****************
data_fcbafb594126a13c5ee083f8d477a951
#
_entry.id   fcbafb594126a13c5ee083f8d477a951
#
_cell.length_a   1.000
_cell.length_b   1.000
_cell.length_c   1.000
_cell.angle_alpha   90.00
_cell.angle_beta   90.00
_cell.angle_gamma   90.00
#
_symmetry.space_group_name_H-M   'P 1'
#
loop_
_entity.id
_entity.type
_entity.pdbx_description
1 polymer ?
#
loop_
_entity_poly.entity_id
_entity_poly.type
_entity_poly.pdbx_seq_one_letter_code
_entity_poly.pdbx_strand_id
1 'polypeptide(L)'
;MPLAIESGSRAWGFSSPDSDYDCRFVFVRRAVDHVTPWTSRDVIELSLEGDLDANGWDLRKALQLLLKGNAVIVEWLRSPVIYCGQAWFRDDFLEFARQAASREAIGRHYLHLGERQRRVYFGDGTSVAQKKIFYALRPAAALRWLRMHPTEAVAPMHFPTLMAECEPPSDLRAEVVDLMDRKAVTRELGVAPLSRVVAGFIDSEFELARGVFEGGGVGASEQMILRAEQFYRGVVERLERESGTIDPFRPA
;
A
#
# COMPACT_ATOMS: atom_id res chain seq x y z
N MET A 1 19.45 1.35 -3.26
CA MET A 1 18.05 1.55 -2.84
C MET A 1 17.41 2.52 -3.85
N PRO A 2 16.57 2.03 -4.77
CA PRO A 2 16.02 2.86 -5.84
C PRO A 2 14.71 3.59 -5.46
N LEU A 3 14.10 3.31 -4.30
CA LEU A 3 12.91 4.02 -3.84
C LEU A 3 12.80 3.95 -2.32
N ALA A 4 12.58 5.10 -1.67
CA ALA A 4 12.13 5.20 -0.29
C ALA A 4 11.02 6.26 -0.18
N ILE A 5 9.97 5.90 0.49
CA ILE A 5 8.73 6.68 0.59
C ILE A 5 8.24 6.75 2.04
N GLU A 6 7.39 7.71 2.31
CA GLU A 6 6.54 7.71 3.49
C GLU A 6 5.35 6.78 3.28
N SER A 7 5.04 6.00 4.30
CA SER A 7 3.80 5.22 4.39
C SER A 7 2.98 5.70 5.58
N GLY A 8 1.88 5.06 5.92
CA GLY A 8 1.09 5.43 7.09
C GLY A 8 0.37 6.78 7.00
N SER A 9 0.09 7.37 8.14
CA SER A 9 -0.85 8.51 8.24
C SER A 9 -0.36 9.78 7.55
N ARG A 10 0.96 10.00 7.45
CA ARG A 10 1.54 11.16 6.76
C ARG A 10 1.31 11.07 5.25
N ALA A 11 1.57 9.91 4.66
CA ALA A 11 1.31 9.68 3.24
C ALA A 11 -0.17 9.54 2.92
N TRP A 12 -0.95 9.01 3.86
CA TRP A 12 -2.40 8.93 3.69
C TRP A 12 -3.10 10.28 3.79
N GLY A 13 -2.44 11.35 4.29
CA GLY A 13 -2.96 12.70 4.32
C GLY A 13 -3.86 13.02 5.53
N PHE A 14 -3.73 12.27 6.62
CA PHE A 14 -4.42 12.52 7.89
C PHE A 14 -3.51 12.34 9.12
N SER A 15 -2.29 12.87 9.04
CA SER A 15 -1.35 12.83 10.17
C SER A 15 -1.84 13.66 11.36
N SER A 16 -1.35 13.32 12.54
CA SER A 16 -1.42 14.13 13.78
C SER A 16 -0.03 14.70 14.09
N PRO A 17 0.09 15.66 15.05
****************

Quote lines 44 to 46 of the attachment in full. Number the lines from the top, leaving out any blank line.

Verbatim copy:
CA ILE A 5 8.73 6.68 0.59
C ILE A 5 8.24 6.75 2.04
N GLU A 6 7.39 7.71 2.31